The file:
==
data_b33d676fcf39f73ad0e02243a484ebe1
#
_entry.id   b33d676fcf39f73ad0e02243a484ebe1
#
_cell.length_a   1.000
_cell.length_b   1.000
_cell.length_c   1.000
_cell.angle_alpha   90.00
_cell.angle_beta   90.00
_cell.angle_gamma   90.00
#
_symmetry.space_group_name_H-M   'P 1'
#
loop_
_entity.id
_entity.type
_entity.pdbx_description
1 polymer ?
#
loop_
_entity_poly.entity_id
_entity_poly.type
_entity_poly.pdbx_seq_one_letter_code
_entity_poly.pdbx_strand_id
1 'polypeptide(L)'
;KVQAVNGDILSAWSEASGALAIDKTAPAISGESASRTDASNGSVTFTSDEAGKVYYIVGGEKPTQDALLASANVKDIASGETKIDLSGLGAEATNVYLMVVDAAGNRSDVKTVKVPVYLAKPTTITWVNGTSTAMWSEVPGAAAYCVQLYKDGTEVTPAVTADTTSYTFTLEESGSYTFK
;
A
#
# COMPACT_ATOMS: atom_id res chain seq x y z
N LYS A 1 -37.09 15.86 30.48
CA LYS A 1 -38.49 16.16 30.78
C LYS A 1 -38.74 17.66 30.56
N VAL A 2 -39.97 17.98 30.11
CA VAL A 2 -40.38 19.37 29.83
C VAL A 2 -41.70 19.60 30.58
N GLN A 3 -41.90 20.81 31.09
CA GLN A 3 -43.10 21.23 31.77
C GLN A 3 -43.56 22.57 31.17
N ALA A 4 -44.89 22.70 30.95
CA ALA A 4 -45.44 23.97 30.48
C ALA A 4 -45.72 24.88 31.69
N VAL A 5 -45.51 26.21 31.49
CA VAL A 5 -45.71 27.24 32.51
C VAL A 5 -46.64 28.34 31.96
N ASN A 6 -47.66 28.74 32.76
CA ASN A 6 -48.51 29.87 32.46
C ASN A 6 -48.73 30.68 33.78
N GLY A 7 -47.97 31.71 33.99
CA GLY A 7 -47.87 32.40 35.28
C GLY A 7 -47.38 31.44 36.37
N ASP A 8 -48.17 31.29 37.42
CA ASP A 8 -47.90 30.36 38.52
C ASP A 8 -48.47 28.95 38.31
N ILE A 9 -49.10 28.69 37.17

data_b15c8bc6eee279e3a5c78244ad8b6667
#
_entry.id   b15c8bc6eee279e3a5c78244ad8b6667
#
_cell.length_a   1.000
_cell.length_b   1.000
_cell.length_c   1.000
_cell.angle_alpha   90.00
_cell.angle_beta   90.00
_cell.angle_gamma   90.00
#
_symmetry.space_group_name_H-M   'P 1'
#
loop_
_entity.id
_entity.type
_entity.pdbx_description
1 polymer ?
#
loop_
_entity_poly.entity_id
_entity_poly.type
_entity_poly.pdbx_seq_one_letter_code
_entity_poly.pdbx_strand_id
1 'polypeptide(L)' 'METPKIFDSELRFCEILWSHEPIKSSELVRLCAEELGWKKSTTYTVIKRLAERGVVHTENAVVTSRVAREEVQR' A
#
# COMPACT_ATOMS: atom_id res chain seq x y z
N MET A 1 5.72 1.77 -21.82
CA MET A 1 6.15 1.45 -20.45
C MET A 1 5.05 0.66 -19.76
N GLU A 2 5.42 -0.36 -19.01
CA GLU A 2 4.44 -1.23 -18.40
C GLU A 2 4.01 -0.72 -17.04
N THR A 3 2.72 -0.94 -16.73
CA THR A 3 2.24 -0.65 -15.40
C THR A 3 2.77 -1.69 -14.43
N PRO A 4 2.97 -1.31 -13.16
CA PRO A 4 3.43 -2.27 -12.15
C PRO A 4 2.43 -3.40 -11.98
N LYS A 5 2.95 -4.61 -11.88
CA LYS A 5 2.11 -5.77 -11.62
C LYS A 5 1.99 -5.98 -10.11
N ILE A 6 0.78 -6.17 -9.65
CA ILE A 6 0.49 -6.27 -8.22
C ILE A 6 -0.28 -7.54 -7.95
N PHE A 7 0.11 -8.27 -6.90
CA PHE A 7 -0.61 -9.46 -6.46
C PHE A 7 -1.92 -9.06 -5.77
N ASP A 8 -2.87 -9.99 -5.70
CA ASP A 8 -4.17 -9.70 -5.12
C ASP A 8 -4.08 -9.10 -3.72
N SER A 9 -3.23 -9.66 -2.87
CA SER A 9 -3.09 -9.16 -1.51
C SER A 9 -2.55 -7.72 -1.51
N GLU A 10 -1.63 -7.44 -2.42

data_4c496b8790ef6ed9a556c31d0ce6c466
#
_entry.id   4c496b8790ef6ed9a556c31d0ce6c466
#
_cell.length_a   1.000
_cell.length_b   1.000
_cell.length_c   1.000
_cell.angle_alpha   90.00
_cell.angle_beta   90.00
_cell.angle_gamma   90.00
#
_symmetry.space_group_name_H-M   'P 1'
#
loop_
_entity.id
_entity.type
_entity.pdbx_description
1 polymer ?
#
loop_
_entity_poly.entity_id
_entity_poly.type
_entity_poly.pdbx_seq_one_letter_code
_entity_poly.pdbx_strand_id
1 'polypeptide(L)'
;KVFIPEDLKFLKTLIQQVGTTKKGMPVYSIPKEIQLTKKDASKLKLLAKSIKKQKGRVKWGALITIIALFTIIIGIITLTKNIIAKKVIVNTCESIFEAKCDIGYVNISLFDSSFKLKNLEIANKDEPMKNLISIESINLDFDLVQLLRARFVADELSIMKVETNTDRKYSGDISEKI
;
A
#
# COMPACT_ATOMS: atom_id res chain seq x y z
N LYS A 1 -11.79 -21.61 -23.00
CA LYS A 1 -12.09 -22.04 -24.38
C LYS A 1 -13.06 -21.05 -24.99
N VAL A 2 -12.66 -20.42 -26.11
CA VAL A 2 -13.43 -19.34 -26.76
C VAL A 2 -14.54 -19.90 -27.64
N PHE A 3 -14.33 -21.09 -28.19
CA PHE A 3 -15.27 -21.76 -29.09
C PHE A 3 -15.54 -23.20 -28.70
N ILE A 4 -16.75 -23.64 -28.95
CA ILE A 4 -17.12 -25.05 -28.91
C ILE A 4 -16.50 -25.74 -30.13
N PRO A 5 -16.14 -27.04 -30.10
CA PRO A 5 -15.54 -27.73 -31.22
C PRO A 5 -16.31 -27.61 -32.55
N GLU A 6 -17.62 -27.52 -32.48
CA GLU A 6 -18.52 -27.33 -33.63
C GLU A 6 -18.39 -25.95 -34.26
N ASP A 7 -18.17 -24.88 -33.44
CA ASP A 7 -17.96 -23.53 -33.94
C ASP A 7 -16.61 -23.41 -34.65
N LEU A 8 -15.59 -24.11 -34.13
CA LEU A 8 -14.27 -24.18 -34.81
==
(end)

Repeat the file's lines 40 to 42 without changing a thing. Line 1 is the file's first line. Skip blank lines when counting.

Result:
N ALA A 4 -44.89 22.70 30.95
CA ALA A 4 -45.44 23.97 30.48
C ALA A 4 -45.72 24.88 31.69